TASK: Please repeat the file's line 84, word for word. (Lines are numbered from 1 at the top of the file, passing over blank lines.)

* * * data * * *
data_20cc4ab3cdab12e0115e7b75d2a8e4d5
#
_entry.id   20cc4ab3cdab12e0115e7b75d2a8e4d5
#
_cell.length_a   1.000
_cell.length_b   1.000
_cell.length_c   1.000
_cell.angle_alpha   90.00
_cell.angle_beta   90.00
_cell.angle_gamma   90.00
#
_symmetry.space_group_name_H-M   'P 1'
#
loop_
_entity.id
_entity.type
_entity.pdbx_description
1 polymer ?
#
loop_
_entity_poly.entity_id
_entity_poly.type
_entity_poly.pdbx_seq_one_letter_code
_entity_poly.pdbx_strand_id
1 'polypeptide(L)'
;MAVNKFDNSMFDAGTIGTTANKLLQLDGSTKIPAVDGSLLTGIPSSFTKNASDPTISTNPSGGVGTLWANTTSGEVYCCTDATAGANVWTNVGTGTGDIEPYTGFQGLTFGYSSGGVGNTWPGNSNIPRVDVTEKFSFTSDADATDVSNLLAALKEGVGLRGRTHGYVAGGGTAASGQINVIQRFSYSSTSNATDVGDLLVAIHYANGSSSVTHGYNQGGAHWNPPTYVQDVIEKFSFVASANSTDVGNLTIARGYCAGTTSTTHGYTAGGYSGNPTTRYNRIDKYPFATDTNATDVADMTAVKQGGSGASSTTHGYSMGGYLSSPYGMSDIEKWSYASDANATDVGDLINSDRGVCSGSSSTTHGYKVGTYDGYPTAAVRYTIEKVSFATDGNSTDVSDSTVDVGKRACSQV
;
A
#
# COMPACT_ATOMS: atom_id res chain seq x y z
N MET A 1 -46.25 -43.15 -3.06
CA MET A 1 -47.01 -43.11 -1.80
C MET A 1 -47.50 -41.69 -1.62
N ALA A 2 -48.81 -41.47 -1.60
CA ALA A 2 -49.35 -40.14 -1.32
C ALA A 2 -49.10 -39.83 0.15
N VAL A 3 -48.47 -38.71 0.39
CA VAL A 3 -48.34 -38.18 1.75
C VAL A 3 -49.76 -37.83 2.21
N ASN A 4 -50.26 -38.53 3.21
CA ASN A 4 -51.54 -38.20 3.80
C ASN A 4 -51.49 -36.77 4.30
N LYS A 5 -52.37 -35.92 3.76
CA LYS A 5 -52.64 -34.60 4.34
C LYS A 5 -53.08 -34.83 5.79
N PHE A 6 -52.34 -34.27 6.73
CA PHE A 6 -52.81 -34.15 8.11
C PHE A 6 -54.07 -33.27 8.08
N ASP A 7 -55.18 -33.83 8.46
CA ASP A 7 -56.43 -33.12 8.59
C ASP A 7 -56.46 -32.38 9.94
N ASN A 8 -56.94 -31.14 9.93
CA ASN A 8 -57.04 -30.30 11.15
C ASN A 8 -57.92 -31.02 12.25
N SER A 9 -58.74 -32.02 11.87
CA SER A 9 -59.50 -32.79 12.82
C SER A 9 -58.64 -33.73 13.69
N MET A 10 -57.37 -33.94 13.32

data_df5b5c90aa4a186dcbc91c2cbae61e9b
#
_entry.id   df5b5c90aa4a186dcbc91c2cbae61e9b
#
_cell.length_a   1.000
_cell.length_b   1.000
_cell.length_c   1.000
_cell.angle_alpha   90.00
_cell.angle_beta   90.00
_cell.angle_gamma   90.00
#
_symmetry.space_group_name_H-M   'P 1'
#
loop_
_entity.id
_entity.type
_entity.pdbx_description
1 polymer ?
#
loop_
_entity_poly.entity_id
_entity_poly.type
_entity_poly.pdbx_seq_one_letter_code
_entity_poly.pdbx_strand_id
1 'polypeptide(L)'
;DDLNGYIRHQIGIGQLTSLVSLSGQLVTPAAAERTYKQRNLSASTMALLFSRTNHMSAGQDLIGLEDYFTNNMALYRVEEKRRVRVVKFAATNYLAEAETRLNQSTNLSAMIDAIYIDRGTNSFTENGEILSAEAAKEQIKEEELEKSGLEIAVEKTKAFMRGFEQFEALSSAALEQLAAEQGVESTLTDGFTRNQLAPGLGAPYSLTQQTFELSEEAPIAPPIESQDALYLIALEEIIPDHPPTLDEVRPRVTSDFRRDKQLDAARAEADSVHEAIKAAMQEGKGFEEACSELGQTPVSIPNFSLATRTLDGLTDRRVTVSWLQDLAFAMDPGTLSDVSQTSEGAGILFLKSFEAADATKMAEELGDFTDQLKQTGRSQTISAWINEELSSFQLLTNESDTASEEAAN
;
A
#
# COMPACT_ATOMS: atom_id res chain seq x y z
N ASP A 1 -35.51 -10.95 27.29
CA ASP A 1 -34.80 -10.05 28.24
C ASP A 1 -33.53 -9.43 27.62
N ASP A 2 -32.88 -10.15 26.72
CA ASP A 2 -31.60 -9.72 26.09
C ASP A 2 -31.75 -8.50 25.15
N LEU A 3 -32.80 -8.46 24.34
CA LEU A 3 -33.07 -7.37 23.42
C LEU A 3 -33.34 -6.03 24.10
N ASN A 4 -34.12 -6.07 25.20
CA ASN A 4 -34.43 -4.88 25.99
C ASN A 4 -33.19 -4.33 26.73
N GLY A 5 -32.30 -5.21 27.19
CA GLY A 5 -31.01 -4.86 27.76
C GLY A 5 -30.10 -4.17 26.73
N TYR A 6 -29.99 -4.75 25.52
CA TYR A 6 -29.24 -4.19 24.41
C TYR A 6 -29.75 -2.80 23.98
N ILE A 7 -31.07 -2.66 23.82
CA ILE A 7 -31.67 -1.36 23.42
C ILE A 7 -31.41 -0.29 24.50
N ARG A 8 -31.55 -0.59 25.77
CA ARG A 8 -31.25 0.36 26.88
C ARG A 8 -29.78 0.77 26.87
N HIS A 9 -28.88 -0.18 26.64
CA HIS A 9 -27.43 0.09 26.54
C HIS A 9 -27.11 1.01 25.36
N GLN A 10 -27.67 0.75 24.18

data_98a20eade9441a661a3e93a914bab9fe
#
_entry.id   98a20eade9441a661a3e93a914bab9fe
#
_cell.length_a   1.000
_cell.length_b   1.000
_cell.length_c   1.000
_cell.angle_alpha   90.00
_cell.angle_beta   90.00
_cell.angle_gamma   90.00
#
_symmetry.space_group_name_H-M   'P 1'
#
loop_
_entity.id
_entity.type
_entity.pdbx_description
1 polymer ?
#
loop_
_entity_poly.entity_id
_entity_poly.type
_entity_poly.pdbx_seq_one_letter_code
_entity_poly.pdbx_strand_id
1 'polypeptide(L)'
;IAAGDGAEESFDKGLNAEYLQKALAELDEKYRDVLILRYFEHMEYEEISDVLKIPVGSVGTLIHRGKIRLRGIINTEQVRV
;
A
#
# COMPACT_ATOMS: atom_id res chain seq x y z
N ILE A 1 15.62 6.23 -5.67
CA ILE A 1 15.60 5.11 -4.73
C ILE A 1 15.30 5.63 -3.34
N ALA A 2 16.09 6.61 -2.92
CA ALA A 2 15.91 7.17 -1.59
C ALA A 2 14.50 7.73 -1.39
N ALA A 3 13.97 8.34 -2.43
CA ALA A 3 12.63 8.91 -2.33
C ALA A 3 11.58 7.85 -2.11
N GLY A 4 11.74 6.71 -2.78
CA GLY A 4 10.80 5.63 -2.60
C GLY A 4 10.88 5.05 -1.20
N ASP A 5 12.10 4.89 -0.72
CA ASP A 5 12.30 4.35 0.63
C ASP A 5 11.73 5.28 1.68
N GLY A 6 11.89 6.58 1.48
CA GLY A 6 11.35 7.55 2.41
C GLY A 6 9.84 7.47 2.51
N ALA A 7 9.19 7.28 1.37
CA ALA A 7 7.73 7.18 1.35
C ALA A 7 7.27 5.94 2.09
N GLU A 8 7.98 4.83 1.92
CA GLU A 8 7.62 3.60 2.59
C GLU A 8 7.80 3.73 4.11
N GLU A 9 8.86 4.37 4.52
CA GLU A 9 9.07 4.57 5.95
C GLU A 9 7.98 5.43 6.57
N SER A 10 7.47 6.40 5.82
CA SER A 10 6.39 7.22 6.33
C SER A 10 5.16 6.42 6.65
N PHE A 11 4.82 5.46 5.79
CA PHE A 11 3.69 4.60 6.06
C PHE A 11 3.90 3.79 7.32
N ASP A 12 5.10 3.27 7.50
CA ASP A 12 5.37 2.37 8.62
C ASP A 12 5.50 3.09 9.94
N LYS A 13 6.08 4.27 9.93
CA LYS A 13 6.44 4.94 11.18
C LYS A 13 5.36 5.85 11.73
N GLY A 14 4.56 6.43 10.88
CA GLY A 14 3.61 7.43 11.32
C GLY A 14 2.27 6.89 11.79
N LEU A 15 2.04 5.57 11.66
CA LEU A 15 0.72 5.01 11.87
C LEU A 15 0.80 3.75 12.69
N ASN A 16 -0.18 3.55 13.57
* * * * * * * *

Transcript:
;DDLNGYIRHQIGIGQLTSLVSLSGQLVTPAAAERTYKQRNLSASTMALLFSRTNHMSAGQDLIGLEDYFTNNMALYRVEEKRRVRVVKFAATNYLAEAETRLNQSTNLSAMIDAIYIDRGTNSFTENGEILSAEAAKEQIKEEELEKSGLEIAVEKTKAFMRGFEQFEALSSAALEQLAAEQGVESTLTDGFTRNQLAPGLGAPYSLTQQTFELSEEAPIAPPIESQDALYLIALEEIIPDHPPTLDEVRPRVTSDFRRDKQLDAARAEADSVHEAIKAAMQEGKGFEEACSELGQTPVSIPNFSLATRTLDGLTDRRVTVSWLQDLAFAMDPGTLSDVSQTSEGAGILFLKSFEAADATKMAEELGDFTDQLKQTGRSQTISAWINEELSSFQLLTNESDTASEEAAN